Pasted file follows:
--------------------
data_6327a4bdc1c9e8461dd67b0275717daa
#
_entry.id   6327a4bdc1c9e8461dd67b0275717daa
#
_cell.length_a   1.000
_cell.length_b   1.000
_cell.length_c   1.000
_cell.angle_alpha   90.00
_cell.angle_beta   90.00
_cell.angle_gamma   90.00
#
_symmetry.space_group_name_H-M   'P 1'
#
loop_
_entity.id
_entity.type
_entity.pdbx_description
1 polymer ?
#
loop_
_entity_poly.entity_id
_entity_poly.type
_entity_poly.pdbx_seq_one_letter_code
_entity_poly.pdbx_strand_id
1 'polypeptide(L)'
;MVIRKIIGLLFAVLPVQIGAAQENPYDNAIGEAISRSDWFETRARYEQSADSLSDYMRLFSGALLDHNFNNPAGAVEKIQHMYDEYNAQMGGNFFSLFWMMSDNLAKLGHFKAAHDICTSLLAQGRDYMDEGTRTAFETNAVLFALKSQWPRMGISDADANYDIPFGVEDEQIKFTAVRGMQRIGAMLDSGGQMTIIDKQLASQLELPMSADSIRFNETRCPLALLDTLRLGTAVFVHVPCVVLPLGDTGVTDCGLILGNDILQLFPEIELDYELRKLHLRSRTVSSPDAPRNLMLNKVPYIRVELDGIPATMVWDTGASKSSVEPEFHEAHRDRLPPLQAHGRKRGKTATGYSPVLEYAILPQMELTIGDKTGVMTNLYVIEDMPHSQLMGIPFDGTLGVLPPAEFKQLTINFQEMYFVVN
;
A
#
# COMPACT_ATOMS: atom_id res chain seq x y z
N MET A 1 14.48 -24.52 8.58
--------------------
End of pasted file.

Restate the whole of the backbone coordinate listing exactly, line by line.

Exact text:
data_6327a4bdc1c9e8461dd67b0275717daa
#
_entry.id   6327a4bdc1c9e8461dd67b0275717daa
#
_cell.length_a   1.000
_cell.length_b   1.000
_cell.length_c   1.000
_cell.angle_alpha   90.00
_cell.angle_beta   90.00
_cell.angle_gamma   90.00
#
_symmetry.space_group_name_H-M   'P 1'
#
loop_
_entity.id
_entity.type
_entity.pdbx_description
1 polymer ?
#
loop_
_entity_poly.entity_id
_entity_poly.type
_entity_poly.pdbx_seq_one_letter_code
_entity_poly.pdbx_strand_id
1 'polypeptide(L)'
;MVIRKIIGLLFAVLPVQIGAAQENPYDNAIGEAISRSDWFETRARYEQSADSLSDYMRLFSGALLDHNFNNPAGAVEKIQHMYDEYNAQMGGNFFSLFWMMSDNLAKLGHFKAAHDICTSLLAQGRDYMDEGTRTAFETNAVLFALKSQWPRMGISDADANYDIPFGVEDEQIKFTAVRGMQRIGAMLDSGGQMTIIDKQLASQLELPMSADSIRFNETRCPLALLDTLRLGTAVFVHVPCVVLPLGDTGVTDCGLILGNDILQLFPEIELDYELRKLHLRSRTVSSPDAPRNLMLNKVPYIRVELDGIPATMVWDTGASKSSVEPEFHEAHRDRLPPLQAHGRKRGKTATGYSPVLEYAILPQMELTIGDKTGVMTNLYVIEDMPHSQLMGIPFDGTLGVLPPAEFKQLTINFQEMYFVVN
;
A
#
# COMPACT_ATOMS: atom_id res chain seq x y z
N MET A 1 14.48 -24.52 8.58